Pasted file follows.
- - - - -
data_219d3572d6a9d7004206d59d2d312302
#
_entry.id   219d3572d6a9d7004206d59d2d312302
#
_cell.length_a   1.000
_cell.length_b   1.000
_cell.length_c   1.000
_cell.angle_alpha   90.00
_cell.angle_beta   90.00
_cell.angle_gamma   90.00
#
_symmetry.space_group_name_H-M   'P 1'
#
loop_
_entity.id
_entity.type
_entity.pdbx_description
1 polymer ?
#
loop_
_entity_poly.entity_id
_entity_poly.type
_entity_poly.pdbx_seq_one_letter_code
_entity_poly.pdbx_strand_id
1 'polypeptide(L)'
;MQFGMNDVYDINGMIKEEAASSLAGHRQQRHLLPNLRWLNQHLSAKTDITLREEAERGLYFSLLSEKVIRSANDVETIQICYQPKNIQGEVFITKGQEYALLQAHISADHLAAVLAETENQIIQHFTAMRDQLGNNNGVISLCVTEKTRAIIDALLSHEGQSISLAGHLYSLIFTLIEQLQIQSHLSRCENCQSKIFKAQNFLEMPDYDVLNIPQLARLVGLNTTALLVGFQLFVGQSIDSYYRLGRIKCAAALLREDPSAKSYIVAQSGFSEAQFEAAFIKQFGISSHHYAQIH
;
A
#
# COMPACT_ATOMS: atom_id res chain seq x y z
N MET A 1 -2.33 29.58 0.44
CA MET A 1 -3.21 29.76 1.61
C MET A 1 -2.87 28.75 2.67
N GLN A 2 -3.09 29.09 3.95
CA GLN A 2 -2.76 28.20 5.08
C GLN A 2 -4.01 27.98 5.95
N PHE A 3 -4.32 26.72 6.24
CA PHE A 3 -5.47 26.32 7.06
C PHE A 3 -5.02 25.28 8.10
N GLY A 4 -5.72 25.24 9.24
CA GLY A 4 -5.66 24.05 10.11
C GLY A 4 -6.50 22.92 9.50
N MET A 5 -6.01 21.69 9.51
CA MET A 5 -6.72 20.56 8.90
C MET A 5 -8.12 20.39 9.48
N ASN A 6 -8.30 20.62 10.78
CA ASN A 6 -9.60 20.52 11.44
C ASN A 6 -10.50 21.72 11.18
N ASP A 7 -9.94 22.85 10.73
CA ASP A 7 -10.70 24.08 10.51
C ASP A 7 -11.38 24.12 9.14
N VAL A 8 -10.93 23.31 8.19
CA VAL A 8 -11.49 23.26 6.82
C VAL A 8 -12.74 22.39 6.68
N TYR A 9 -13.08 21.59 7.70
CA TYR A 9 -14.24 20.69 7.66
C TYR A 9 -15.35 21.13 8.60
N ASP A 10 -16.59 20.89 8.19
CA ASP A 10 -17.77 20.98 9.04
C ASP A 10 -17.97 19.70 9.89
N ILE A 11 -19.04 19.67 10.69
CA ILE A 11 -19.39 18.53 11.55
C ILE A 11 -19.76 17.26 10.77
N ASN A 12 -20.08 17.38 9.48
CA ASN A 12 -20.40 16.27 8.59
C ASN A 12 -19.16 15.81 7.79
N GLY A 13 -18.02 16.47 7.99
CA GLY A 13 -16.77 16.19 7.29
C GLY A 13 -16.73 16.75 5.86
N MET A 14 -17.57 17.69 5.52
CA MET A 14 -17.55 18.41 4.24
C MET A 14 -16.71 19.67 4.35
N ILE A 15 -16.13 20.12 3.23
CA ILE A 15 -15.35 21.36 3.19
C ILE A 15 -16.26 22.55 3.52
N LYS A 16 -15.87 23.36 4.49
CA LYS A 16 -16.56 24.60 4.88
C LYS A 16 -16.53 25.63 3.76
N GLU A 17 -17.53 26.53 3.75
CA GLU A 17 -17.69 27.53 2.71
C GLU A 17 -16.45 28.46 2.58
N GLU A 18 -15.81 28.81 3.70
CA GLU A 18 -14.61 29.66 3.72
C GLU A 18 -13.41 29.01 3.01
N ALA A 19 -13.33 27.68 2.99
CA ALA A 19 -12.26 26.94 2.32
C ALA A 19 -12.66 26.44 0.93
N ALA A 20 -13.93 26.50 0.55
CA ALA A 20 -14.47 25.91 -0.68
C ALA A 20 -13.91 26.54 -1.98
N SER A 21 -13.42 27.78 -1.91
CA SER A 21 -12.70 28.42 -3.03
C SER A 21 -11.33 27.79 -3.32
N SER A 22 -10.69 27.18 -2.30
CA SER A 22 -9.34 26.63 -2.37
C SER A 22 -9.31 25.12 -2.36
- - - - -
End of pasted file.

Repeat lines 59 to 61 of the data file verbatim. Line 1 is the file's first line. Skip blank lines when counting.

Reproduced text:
CA ASP A 10 -17.77 20.98 9.04
C ASP A 10 -17.97 19.70 9.89
N ILE A 11 -19.04 19.67 10.69